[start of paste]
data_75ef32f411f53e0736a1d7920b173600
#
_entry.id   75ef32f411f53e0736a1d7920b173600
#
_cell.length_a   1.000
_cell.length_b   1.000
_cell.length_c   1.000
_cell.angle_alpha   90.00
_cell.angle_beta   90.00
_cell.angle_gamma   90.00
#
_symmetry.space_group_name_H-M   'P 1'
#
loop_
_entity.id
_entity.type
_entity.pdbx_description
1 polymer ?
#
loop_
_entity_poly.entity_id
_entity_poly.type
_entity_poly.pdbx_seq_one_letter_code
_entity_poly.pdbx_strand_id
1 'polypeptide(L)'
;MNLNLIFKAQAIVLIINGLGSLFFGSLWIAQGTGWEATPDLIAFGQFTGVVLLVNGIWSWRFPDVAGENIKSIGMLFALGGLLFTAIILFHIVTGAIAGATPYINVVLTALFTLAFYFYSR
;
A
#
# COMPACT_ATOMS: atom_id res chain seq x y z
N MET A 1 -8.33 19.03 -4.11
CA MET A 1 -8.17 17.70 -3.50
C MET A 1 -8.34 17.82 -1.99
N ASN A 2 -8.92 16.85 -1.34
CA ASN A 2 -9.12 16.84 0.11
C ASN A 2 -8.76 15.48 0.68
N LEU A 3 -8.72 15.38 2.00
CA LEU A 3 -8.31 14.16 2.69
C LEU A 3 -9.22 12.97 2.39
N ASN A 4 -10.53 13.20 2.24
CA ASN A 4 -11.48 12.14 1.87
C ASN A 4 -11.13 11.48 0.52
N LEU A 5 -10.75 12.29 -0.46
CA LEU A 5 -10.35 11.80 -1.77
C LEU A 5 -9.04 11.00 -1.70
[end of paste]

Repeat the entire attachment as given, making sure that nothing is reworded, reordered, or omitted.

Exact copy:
data_75ef32f411f53e0736a1d7920b173600
#
_entry.id   75ef32f411f53e0736a1d7920b173600
#
_cell.length_a   1.000
_cell.length_b   1.000
_cell.length_c   1.000
_cell.angle_alpha   90.00
_cell.angle_beta   90.00
_cell.angle_gamma   90.00
#
_symmetry.space_group_name_H-M   'P 1'
#
loop_
_entity.id
_entity.type
_entity.pdbx_description
1 polymer ?
#
loop_
_entity_poly.entity_id
_entity_poly.type
_entity_poly.pdbx_seq_one_letter_code
_entity_poly.pdbx_strand_id
1 'polypeptide(L)'
;MNLNLIFKAQAIVLIINGLGSLFFGSLWIAQGTGWEATPDLIAFGQFTGVVLLVNGIWSWRFPDVAGENIKSIGMLFALGGLLFTAIILFHIVTGAIAGATPYINVVLTALFTLAFYFYSR
;
A
#
# COMPACT_ATOMS: atom_id res chain seq x y z
N MET A 1 -8.33 19.03 -4.11
CA MET A 1 -8.17 17.70 -3.50
C MET A 1 -8.34 17.82 -1.99
N ASN A 2 -8.92 16.85 -1.34
CA ASN A 2 -9.12 16.84 0.11
C ASN A 2 -8.76 15.48 0.68
N LEU A 3 -8.72 15.38 2.00
CA LEU A 3 -8.31 14.16 2.69
C LEU A 3 -9.22 12.97 2.39
N ASN A 4 -10.53 13.20 2.24
CA ASN A 4 -11.48 12.14 1.87
C ASN A 4 -11.13 11.48 0.52
N LEU A 5 -10.75 12.29 -0.46
CA LEU A 5 -10.35 11.80 -1.77
C LEU A 5 -9.04 11.00 -1.70